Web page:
I'm really glad I chose to listen to this as audio versus reading it. This book tends to be a bit polarizing. People I talk to at the library seem to either love it or dislike it in the extreme, and I will be honest: I thought I'd be in the latter group. The last time I read some sort of critically acclaimed literary novel with some sort of fantasy/sci-fi time-bending twist it didn't really go well. Which is an understatement. So I was prepared for that this time, too. Also, I was pretty unexcited about reading a book where a child/young woman dies all the time - specifically, where the author has thought about all the terrible things that can go wrong, and variations on that theme. As the mother of a young child there are some things I don't really need help feeling anxious about.

This was so different from what I expected, and part of it was the narration. Fenella Woolgar does an astounding job: she's pleasant to listen to, her inflection is perfect and added to my understanding of the story, and I never got tired of listening to her read to me. And because of the way I process audio information, the repetition seemed rhythmic. I think reading it I might have gotten bored with the repetition, but listening to it gave it a lovely sense of overlapping variations, like a fugue.

I imagine most people are familiar with this book and its premise, but in case you are not: Ursula Todd dies a lot. Or she doesn't, really. What happens is that each time she does die - from the moment she dies at birth, the umbilical cord wrapped around her neck, to the times she dies of Spanish Flu, to the times she dies throughout WWII - she starts over again. But Ursula sort of remembers some things, gets a feeling of dread when bad things are about to happen and is thus able to avoid them, is able to change things, is able to try and try again until she gets it right. Some things are harder to get right than others. It takes a long, long time for her to get through the Spanish Flu. It takes a longer time for her to get through WWII.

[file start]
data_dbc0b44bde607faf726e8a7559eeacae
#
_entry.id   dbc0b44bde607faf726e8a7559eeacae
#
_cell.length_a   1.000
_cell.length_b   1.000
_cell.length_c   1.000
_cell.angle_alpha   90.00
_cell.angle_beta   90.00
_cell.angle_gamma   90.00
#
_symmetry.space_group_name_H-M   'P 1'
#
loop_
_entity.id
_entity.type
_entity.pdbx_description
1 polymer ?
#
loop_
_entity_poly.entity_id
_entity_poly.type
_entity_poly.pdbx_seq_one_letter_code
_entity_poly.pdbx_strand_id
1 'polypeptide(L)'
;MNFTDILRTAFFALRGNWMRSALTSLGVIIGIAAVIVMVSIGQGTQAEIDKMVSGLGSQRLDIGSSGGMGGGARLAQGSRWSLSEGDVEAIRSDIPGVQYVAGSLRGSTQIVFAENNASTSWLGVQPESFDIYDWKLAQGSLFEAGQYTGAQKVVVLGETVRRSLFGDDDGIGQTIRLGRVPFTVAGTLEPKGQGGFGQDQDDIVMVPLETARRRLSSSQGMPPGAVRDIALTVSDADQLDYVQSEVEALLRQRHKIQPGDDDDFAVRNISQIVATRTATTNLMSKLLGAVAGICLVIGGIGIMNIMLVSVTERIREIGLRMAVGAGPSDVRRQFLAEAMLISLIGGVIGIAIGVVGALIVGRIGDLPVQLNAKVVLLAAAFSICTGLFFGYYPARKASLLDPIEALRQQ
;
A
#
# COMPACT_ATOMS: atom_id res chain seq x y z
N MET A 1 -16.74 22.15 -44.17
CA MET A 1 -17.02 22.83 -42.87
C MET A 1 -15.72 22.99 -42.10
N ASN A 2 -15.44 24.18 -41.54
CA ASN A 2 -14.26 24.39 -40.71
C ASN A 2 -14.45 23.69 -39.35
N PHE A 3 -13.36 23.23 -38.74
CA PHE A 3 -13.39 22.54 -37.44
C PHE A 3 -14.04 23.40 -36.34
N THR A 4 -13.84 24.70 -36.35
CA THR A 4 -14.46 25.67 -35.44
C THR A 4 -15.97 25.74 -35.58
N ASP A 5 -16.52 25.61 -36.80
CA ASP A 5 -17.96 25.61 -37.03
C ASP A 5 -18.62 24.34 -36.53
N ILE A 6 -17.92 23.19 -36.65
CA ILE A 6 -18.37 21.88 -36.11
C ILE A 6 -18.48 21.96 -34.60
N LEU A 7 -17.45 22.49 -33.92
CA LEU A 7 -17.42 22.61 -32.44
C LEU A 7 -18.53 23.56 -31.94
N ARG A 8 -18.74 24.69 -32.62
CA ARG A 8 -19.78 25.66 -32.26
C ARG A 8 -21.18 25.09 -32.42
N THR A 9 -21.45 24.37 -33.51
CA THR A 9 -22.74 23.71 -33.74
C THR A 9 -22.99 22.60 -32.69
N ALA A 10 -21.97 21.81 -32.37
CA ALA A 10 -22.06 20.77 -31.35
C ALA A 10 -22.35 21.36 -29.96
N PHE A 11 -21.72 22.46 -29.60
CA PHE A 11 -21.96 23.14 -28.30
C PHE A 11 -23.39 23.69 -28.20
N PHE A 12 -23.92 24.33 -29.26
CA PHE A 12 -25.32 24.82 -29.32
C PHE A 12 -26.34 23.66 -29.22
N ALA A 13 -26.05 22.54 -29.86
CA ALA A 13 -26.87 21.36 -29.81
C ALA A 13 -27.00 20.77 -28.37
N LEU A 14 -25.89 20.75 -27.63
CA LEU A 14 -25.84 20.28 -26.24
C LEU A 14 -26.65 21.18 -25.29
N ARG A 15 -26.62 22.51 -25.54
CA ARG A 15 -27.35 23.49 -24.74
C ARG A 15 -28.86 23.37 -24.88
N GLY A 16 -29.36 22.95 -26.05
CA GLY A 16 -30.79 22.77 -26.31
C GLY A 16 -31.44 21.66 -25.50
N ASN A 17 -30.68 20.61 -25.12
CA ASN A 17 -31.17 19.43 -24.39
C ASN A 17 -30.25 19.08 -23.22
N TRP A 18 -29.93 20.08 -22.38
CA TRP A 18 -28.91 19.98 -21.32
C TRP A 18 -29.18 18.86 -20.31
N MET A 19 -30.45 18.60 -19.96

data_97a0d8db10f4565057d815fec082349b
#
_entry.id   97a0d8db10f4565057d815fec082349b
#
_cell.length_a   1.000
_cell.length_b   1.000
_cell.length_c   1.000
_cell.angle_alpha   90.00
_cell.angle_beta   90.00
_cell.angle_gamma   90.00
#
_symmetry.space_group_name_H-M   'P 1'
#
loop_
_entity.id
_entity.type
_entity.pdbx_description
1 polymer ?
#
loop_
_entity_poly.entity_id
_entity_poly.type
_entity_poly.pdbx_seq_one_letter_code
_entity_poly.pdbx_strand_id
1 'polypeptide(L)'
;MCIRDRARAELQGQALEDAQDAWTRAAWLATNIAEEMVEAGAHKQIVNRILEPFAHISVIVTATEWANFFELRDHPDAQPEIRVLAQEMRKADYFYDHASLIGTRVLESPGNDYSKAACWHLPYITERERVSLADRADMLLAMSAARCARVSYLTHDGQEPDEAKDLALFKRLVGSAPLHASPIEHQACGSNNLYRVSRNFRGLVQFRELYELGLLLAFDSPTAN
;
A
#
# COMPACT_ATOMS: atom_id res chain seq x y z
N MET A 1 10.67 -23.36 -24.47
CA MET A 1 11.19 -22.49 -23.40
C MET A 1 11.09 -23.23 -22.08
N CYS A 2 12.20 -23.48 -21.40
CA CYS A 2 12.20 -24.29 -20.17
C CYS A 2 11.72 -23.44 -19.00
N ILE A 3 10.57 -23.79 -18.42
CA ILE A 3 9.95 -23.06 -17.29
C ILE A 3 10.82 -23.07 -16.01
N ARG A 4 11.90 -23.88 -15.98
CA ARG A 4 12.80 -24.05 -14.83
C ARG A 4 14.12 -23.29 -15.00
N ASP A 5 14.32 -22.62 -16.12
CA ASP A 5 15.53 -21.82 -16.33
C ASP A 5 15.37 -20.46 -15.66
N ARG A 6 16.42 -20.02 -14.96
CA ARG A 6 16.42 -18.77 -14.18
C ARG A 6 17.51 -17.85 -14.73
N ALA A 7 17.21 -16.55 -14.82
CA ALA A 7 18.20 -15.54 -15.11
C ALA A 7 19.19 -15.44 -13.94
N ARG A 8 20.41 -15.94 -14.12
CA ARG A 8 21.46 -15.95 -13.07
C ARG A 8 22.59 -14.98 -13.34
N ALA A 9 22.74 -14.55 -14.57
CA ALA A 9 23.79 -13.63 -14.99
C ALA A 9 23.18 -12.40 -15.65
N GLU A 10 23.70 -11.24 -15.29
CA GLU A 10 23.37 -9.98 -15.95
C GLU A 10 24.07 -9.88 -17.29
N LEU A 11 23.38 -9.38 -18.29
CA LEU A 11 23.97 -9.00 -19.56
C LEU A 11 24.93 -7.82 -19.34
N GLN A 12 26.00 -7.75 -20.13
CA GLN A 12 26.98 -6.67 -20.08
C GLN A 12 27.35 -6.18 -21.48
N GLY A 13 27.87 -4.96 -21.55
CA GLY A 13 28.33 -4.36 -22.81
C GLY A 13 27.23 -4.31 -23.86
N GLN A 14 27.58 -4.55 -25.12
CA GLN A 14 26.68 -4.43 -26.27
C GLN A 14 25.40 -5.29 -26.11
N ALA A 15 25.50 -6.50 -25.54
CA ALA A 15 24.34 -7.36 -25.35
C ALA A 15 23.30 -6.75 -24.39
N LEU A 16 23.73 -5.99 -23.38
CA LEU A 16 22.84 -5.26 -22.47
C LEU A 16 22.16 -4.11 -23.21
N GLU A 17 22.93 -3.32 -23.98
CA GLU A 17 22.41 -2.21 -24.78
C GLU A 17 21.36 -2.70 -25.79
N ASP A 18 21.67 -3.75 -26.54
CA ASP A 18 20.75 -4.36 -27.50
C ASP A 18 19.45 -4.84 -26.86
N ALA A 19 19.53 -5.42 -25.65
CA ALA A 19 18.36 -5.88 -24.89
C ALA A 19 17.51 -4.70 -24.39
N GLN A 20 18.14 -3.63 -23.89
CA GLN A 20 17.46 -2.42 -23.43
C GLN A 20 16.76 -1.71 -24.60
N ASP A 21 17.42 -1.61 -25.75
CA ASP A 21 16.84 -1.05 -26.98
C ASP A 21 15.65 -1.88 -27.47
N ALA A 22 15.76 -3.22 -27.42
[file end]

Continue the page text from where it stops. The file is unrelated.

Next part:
But as morbid as that sounds, this isn't really a book about death so much as it is a book about life. It's a book about history, and a book about people. The fact that this is a concept book that is so well-rounded makes me understand why it's so successful. The concept is interesting (though don't go into this thinking it will be explained, or that it's a sci-fi or fantasy novel. It's not.) The characters are fleshed-out. The language is lovely. The history - it is so steeped in history without feeling like Atkinson wrote with a textbook beside her, I loved that. The plot is broken into tiny little pieces a lot of the time, and I find that interesting, not frustrating. But of all the things about this book that people might not like, I can see why that in particular is polarizing. In short, I think this book does have the total package: complex, in-depth characterization, interesting setting(s), great writing, and what I thought was an interesting plot.

I loved the little things that changed, or the not-so-little things. I loved that one got the impression that Atkinson could have just kept going. Though I was pleased with the way the 11th disc ended, I wasn't exactly disappointed there was a 12th disc - though I wasn't exactly delighted with the prospect of what I knew was coming. More about the ending at the end of this review, with very mild spoilers.